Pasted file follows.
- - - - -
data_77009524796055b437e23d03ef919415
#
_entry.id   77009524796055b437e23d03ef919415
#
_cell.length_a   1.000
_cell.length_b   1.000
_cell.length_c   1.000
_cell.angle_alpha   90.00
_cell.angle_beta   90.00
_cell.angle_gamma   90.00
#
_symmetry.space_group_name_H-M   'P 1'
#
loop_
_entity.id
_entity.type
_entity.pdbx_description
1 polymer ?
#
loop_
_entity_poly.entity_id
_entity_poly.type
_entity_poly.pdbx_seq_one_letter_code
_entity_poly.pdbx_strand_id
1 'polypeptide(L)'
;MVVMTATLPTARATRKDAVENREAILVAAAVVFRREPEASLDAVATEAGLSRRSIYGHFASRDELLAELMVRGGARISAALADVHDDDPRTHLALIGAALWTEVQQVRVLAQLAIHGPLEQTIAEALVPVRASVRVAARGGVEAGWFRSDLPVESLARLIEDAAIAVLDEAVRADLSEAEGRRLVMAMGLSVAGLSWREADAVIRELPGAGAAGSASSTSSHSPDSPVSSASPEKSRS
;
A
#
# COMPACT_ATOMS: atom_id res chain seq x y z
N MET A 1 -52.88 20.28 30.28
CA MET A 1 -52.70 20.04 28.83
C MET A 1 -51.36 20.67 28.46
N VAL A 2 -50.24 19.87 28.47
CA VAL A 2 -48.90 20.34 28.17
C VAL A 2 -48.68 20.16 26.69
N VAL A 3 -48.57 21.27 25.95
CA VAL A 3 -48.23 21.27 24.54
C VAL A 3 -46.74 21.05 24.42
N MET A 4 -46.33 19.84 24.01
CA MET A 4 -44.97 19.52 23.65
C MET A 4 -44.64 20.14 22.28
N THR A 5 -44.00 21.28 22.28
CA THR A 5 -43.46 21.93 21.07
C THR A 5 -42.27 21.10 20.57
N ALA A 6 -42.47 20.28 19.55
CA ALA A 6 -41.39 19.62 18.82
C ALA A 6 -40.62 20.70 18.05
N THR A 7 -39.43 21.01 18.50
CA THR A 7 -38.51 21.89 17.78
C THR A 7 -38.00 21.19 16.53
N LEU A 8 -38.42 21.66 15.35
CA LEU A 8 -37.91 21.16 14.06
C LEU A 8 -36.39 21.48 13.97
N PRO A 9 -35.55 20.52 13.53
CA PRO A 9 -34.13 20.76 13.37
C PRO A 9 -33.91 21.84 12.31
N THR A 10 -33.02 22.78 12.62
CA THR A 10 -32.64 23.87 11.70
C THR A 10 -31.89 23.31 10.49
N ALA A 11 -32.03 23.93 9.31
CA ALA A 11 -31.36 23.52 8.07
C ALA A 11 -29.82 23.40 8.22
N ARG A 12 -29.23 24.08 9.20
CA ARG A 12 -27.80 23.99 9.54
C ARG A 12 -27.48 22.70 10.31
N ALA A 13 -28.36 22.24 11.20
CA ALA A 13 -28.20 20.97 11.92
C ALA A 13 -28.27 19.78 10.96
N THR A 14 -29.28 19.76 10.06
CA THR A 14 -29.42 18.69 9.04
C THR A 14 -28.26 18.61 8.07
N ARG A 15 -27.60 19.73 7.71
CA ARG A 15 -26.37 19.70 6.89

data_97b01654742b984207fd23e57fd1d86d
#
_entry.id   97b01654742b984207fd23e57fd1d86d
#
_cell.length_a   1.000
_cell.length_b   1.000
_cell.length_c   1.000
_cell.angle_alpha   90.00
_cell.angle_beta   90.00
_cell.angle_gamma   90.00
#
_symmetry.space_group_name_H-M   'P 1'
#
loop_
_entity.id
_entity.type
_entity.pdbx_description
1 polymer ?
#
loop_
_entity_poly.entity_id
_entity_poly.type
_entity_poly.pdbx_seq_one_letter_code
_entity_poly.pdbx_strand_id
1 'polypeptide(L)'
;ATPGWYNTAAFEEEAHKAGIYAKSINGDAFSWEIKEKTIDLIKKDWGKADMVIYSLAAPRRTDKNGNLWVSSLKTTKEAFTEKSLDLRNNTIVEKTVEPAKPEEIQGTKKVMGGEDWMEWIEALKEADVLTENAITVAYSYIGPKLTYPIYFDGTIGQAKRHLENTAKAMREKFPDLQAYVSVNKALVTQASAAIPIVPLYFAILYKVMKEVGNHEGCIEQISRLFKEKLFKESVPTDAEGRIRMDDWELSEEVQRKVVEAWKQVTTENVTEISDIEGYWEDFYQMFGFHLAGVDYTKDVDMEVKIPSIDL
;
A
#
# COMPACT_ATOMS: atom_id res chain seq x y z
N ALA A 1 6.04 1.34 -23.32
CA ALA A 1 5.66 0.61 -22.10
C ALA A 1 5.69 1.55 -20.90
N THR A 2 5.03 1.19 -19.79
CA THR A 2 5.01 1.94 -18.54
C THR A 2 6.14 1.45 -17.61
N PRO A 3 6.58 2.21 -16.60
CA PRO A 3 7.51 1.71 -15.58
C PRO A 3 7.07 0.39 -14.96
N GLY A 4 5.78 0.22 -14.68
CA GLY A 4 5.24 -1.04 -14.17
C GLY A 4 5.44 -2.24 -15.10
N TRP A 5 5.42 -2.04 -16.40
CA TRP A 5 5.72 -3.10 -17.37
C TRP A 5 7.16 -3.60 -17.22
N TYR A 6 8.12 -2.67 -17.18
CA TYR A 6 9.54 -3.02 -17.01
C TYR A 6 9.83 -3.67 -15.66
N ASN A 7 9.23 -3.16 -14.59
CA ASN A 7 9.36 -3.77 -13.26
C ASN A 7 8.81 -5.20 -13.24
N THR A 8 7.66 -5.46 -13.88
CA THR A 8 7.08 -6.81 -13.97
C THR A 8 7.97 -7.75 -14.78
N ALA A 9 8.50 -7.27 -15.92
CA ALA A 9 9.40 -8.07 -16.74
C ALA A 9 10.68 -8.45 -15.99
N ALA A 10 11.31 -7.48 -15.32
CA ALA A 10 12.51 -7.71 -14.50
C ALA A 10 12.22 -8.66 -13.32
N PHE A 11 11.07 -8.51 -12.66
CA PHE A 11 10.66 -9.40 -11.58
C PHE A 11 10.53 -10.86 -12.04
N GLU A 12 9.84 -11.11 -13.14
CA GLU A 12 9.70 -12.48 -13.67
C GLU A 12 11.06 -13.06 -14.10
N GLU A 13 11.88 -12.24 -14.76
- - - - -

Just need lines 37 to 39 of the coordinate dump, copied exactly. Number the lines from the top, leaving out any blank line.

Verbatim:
N VAL A 3 -48.57 21.27 25.95
CA VAL A 3 -48.23 21.27 24.54
C VAL A 3 -46.74 21.05 24.42